It’s a scary confirmation of Hollywood’s power that probably the most famous of all the men thought to have sailed aboard R.M.S. Titanic is actually a fictional character. He, of course, is Jack Dawson, played by Leonardo DiCaprio in James Cameron’s 1997 movie. Truth be told, though, there was a real-life Jack aboard the ill-fated liner. And though very different, his story is just as compelling as the imagined Jack’s heart-wrenching tale.
Our real-life Jack aboard the Titanic when it set sail in 1912 was a 17-year-old American, John Borland Thayer II. Unlike Dawson, he was from an upper-class background. So he traveled in the pampered luxury of first class rather than the third-class section far below decks where Dawson was billeted.
But no matter your social standing, once the ship struck an iceberg you were aboard a vessel doomed to founder. All the same, it’s true that the casualty figures betray a certain class bias. Third class, where Jack Dawson was in the movie, had a total of 710 passengers. Only 174 survived. But in first class, where the real Jack Thayer traveled, 199 survived from a total of 319. A stark difference.
In Cameron’s movie, there’s actually an incident when Jack Dawson has to smash down a gate which has been locked, effectively trapping him and his fellow passengers in third class. But there’s no truth in that scene – it’s entirely fictional. Even so, there was real drama aboard the stricken vessel – and Jack Thayer was at the center of one of the most terrifying true-life tales.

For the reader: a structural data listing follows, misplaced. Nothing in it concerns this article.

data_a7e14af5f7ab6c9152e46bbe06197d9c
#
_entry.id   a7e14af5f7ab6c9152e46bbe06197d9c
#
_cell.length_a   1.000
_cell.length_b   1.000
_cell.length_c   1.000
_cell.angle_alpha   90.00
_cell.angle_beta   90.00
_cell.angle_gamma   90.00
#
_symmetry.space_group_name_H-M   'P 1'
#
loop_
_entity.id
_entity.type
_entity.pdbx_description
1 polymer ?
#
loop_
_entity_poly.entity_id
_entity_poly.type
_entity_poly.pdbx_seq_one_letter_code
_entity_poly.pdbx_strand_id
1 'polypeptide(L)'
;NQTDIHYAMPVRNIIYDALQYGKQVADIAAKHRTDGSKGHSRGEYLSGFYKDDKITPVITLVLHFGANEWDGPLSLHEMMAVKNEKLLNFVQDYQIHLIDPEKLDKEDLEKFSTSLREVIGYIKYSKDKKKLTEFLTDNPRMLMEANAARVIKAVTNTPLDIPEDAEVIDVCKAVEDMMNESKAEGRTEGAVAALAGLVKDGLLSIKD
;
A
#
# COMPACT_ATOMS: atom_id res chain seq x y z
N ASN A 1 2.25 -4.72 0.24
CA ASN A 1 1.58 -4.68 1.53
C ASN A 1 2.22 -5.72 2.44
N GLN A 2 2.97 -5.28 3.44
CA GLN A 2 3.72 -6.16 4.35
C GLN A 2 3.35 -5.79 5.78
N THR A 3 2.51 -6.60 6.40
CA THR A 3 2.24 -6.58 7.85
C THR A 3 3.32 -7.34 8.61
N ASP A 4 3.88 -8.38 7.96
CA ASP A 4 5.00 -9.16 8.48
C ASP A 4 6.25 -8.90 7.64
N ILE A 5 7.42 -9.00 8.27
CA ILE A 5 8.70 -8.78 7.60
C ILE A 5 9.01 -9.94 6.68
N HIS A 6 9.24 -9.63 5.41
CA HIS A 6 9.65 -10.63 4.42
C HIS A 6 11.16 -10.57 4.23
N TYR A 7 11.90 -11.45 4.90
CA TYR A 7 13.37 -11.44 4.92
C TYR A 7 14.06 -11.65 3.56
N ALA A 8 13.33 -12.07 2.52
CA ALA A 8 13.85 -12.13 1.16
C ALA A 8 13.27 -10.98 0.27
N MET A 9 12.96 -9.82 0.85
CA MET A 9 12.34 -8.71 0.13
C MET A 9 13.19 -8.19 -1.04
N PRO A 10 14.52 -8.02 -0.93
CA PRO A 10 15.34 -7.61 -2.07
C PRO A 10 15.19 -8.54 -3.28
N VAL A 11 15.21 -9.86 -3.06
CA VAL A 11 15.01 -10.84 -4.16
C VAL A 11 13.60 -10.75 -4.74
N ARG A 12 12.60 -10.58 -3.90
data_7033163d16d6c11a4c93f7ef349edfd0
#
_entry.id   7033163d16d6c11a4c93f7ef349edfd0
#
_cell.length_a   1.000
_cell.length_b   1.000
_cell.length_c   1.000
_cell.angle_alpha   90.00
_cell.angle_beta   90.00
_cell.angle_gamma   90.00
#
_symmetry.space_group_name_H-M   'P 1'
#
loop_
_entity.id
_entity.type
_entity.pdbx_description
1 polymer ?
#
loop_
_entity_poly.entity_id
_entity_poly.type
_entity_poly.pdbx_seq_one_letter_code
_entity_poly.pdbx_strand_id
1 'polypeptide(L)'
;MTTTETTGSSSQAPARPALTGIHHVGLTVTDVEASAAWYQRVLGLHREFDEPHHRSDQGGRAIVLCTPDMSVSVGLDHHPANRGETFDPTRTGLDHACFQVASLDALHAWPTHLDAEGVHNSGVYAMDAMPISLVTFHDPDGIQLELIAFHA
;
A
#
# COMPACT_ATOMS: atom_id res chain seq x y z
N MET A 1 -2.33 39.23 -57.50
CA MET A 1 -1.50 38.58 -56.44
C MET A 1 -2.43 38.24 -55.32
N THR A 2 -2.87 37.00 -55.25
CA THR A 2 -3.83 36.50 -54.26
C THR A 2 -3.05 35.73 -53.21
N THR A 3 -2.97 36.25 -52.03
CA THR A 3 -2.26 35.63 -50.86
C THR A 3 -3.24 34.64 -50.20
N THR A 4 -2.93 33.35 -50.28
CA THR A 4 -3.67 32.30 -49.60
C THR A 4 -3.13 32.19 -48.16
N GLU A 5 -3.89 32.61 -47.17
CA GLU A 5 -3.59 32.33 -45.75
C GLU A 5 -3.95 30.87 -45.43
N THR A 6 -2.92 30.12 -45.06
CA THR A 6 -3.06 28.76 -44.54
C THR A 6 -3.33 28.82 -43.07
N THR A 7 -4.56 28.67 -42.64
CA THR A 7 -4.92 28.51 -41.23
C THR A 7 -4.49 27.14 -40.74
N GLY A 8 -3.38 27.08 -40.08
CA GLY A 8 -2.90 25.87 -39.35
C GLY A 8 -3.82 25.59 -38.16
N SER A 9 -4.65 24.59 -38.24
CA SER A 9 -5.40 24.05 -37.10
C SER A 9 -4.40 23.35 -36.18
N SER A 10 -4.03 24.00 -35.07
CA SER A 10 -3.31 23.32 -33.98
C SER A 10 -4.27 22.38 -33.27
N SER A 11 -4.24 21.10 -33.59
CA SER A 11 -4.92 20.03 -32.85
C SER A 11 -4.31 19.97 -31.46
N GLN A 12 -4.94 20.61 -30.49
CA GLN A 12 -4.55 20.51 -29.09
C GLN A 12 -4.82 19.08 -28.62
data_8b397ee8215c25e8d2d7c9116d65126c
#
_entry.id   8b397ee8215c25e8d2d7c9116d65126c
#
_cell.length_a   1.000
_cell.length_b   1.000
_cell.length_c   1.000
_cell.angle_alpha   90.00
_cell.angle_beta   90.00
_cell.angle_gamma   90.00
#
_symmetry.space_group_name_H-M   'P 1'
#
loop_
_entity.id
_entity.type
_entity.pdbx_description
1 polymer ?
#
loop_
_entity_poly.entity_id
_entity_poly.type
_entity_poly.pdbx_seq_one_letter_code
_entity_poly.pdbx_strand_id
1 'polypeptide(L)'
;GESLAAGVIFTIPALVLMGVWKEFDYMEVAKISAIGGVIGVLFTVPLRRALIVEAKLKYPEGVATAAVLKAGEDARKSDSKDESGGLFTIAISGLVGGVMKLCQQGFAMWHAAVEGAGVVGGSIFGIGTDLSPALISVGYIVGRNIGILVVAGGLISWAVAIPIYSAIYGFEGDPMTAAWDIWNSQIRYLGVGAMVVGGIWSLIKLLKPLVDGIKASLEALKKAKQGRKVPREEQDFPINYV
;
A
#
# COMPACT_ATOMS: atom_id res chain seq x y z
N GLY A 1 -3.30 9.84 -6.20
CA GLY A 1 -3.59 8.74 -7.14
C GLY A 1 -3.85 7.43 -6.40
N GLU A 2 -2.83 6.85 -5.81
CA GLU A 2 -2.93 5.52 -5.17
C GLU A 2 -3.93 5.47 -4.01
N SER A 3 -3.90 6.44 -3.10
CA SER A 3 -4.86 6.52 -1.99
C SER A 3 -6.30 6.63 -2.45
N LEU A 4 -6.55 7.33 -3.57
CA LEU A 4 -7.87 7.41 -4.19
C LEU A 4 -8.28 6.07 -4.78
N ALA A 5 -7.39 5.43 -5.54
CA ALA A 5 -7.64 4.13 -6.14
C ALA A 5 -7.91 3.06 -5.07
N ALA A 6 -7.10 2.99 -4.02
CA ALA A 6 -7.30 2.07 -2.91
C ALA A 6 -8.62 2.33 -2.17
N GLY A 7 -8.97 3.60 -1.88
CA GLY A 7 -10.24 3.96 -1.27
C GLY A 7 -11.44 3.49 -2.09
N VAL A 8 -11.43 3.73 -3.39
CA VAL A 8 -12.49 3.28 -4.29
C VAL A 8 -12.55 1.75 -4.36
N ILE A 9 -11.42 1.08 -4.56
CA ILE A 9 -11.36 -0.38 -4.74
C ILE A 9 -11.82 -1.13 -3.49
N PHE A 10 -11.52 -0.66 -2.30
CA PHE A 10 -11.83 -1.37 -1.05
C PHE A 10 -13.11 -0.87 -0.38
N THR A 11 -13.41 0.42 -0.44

So where did Cameron actually get his inspiration for his version of the Titanic story? Despite the fact that some episodes in the movie were fictional, the director did in fact include some characters who really sailed on the liner. Some of the survivors wrote accounts of their grueling experiences or gave press interviews, rich sources of research. And one man who later wrote a privately published book about his ordeal was Thayer.
To understand Thayer’s real-life Titanic story – as well Dawson’s imagined one – we should take a look at the events that led up to the tragic sinking of the liner. Built in the northern Irish city of Belfast at the Harland & Wolff shipyard, the vessel was launched in May 1911. But it would be almost a year later that she made her maiden – and final – voyage under the flag of the White Star Line.